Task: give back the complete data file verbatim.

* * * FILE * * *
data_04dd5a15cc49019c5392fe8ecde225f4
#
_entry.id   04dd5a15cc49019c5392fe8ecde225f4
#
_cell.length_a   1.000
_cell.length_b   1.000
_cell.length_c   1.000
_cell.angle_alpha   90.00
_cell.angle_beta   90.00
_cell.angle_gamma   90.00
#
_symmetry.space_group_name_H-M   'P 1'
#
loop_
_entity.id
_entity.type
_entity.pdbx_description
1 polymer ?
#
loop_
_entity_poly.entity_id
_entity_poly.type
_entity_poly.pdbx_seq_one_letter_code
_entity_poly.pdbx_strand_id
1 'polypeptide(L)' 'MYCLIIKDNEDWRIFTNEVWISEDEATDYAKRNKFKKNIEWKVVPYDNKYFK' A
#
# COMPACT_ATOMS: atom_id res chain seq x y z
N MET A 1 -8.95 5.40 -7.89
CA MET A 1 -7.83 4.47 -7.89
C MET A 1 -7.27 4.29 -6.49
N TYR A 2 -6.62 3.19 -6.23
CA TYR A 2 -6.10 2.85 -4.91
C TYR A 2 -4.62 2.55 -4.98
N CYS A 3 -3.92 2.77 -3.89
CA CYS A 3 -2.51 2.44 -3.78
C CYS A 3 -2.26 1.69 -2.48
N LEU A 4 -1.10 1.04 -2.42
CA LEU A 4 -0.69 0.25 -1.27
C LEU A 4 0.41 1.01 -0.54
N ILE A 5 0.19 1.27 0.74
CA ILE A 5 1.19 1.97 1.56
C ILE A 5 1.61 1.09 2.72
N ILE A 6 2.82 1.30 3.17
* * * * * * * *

data_04dd5a15cc49019c5392fe8ecde225f4
#
_entry.id   04dd5a15cc49019c5392fe8ecde225f4
#
_cell.length_a   1.000
_cell.length_b   1.000
_cell.length_c   1.000
_cell.angle_alpha   90.00
_cell.angle_beta   90.00
_cell.angle_gamma   90.00
#
_symmetry.space_group_name_H-M   'P 1'
#
loop_
_entity.id
_entity.type
_entity.pdbx_description
1 polymer ?
#
loop_
_entity_poly.entity_id
_entity_poly.type
_entity_poly.pdbx_seq_one_letter_code
_entity_poly.pdbx_strand_id
1 'polypeptide(L)' 'MYCLIIKDNEDWRIFTNEVWISEDEATDYAKRNKFKKNIEWKVVPYDNKYFK' A
#
# COMPACT_ATOMS: atom_id res chain seq x y z
N MET A 1 -8.95 5.40 -7.89
CA MET A 1 -7.83 4.47 -7.89
C MET A 1 -7.27 4.29 -6.49
N TYR A 2 -6.62 3.19 -6.23
CA TYR A 2 -6.10 2.85 -4.91
C TYR A 2 -4.62 2.55 -4.98
N CYS A 3 -3.92 2.77 -3.89
CA CYS A 3 -2.51 2.44 -3.78
C CYS A 3 -2.26 1.69 -2.48
N LEU A 4 -1.10 1.04 -2.42
CA LEU A 4 -0.69 0.25 -1.27
C LEU A 4 0.41 1.01 -0.54
N ILE A 5 0.19 1.27 0.74
CA ILE A 5 1.19 1.97 1.56
C ILE A 5 1.61 1.09 2.72
N ILE A 6 2.82 1.30 3.17